Over the past few decades, as economic globalisation spread and the emerging countries (especially the Asian ones) opened up to the world economy, the focal point of the international economy has slowly shifted from the Atlantic to the Pacific. At first these changes did not pose a challenge to the West’s political, economic and intellectual leadership: the newcomers were simply to adopt the rules imposed by the older powers. But, since the outbreak of the global financial crisis in 2007, and of the Great Recession that followed it, the process of convergence between the main emerging economies and the advanced countries has speeded up. While the former withstood the crisis quite well, the latter have become enmeshed in vicious circles of low growth and high debt, which hinder them (especially the Euro Zone) from retrieving the leadership they had in the past (Graph 2).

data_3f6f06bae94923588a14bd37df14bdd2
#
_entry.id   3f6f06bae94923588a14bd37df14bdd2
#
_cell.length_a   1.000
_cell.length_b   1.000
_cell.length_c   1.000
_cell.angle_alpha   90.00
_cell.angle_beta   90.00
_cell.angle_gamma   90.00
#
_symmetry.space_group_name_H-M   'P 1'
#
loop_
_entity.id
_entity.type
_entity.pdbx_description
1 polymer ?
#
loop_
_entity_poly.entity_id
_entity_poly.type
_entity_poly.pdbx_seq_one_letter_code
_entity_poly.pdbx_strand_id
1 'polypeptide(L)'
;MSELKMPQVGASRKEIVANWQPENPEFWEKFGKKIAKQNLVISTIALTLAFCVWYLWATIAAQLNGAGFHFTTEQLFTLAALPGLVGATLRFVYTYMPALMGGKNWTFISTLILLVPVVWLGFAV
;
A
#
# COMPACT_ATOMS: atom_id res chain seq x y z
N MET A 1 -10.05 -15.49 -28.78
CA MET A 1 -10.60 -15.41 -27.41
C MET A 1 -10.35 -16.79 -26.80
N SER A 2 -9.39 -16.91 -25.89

Graph 2. Contribution to world growth of the advanced and emerging countries, 1980-2018
Source: BBVA Research with IMF data.
Even the US, whose relative decline is far less than in most European countries and which could maintain its position as sole world superpower for decades due to its military hegemony, capacity for innovation and its recent energy revolution, has opted for starting a strategic withdrawal from international affairs. Thus, in the space of a few years the US and the EU have seen the legitimacy of their economic model questioned, their leadership in the world economy weakened, the international economic order they had designed contested and, more importantly in symbolic terms, a new narrative appearing, in which the future belongs to the emerging nations.
The TTIP, therefore, can be seen as part of the European and US reaction to their relative decline; ie, as an instrument to regain leadership and, therefore, acquire a greater influence in world affairs. The idea is to revitalise their power in an indirect way, without causing a conflict with the emerging countries, by establishing new ground rules in the economic sphere. As they did at the time of the GATT, the target is to redefine the world economic structure in accordance with their own rules, reflecting their own values and interests.